The first Four Seasons hotel opened its doors in Toronto in 1961. From the jump, the company focused on personalized service and luxury amenities, ensuring travelers who stayed with them could sleep easy knowing they were paying for nothing short of the best of everything. Today, there are over 120 Four Seasons hotels and resorts on every continent (except for Antarctica), including iconic locations in London, Beijing, and New York.

#20. Hilton Garden Inn

– Positive opinion score: 45%

— Popularity among baby boomers: 48%

— Popularity among Gen X: 49%

— Popularity among millennials: 42%

One of the newest brand additions to the Hilton portfolio, Hilton Garden Inns are intended to capture the budget traveler demographic. The first location opened in 1996, and despite its limited number of amenities, the hotels have continued to grow in popularity, notably as its pricing model makes vacationing affordable for lower-income guests. As of this writing, there are just over 900 Hilton Garden Inns in 50 different countries.

#19. La Quinta Inns & Suites

– Positive opinion score: 45%

— Popularity among baby boomers: 48%

— Popularity among Gen X: 44%

— Popularity among millennials: 43%

Aimed at budget-conscious travelers, La Quinta Inns & Suites rarely charge much more than $100 per night, making them ideal for those looking for an inexpensive getaway. This “cheap alternative” idea has been in place since 1968, when Sam Barshop opened up the first, moderately priced La Quinta location across from the World’s Fair grounds in Houston. When Wyndham bought the chain, now at 930 hotels in North, Central, and South America, they also committed to keeping prices low in an effort to ensure that as many people as possible can enjoy traveling.

#18. Comfort Suites

– Positive opinion score: 45%

— Popularity among baby boomers: 49%

— Popularity among Gen X: 44%

— Popularity among millennials: 45%

Born from a marketing cooperative—Quality Courts United, essentially the nation’s first hotel chain—Comfort Suites was launched in 1986. As the name suggests, every room at a Comfort Suites hotel is a suite, providing travelers with 25% more space than a traditional hotel room. Today, the budget hotels are getting a major upgrade, a new look and feel for an overall improved customer experience.

#17. Quality Inn

– Positive opinion score: 46%

— Popularity among baby boomers: 51%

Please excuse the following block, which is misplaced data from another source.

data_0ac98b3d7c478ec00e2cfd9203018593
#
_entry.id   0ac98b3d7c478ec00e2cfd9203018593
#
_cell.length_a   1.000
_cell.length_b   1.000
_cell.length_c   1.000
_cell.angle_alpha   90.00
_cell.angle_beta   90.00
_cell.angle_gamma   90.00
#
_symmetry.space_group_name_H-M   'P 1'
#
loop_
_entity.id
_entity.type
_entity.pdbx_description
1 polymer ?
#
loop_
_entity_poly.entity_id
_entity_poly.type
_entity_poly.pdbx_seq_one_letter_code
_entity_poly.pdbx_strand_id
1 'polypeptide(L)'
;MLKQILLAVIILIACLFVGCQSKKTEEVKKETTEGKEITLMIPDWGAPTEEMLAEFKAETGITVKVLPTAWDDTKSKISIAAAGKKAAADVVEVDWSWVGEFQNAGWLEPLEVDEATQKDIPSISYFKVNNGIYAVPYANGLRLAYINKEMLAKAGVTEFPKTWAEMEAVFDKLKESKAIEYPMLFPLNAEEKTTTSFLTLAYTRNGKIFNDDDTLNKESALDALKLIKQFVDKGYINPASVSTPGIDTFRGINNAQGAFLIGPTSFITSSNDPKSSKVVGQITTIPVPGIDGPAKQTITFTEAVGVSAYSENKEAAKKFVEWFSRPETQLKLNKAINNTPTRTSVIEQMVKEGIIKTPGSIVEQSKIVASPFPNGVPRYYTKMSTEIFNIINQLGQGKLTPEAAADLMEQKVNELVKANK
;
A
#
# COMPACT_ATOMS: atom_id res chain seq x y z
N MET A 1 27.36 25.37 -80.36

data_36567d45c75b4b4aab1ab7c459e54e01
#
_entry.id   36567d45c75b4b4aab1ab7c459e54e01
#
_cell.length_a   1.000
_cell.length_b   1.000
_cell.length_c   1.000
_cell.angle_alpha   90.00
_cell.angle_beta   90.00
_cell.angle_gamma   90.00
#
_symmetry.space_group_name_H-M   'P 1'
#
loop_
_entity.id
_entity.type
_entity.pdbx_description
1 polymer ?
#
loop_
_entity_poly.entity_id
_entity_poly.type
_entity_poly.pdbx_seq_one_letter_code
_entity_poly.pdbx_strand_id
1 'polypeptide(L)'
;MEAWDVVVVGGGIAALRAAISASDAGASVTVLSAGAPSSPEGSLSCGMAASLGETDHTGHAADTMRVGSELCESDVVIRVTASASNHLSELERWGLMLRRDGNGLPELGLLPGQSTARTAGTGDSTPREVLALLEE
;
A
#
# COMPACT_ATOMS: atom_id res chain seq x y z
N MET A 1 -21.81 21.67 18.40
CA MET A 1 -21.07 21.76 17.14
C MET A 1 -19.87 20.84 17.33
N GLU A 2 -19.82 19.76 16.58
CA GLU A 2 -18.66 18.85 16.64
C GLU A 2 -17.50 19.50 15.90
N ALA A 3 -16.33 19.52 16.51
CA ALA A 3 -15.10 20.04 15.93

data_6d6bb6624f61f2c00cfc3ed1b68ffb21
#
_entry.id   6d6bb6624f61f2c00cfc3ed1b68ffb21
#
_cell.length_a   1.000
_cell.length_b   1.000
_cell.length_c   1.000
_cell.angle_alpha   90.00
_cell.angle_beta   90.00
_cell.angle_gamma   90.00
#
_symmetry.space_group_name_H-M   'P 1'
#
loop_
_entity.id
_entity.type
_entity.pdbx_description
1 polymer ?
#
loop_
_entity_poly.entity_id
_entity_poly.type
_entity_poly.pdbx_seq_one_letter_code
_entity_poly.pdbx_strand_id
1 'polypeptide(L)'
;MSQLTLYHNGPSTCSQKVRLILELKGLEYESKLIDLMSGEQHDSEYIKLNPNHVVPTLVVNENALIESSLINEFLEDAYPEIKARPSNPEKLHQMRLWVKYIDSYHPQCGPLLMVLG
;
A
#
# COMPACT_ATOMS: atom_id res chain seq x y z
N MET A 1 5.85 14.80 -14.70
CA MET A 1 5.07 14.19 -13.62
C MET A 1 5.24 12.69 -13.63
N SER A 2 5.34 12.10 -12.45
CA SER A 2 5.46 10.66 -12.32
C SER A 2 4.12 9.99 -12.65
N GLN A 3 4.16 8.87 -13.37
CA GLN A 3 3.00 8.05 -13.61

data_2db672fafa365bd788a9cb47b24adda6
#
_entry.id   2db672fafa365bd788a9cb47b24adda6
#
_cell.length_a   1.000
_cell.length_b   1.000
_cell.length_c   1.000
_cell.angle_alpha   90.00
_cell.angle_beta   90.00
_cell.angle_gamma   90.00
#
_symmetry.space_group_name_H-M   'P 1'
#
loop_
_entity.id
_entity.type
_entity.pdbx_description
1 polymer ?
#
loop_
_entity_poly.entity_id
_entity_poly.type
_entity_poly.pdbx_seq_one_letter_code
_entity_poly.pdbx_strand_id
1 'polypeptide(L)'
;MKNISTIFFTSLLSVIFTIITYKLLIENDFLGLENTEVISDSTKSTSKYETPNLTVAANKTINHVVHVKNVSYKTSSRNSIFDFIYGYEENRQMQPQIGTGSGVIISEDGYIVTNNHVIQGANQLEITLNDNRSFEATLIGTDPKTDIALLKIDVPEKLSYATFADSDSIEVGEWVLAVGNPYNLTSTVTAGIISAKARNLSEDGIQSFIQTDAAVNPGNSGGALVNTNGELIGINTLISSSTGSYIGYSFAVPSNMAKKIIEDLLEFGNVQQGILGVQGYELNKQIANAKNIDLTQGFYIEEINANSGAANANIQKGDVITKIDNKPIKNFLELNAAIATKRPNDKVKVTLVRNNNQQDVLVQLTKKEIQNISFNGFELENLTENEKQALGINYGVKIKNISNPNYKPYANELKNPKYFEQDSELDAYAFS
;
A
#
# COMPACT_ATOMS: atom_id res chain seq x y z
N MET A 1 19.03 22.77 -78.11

— Popularity among Gen X: 40%

— Popularity among millennials: 46%

Another hotel born from the Quality Courts United group, Quality Inn split off as its own entity in 1981. The midscale branch of the conglomerate, Quality Inn is now a part of the Choice group. Currently, there are over 1,600 locations across North America for travelers to choose from.

#16. Days Inn

– Positive opinion score: 47%

— Popularity among baby boomers: 45%

— Popularity among Gen X: 51%

— Popularity among millennials: 45%

Back in 1969, Cecil B. Day, on a road trip with his family, was getting fed up with how difficult it was to find clean, affordable lodging—so he decided to open his own hotel chain. He started off with a single Days Inn, on Tybee Island, Georgia, that was so successful he expanded into franchising just two years later. Flash forward to 2022, and there are over 1,500 Days Inn locations on six different continents. The budget chain is now a part of the Wyndham conglomerate.

#15. Ritz-Carlton

– Positive opinion score: 48%

— Popularity among baby boomers: 52%

— Popularity among Gen X: 49%

— Popularity among millennials: 45%

A part of the Marriott hotels conglomeration, Ritz-Carlton locations are unapologetically focused on providing luxurious stays for travelers around the world. Founded in the early 1900s, the chain sprouted up in America’s largest cities, before virtually disappearing in the 1940s. Since its resurgence in the early ‘80s, the brand has developed 113 properties in locations as varied as Bangladesh, Los Angeles, and Berlin. These hotels, along with the 42 others set to open in the coming years, typically include amenities like upscale restaurants, full-service spas, golf courses, and long-term residence options on-site.

#14. Embassy Suites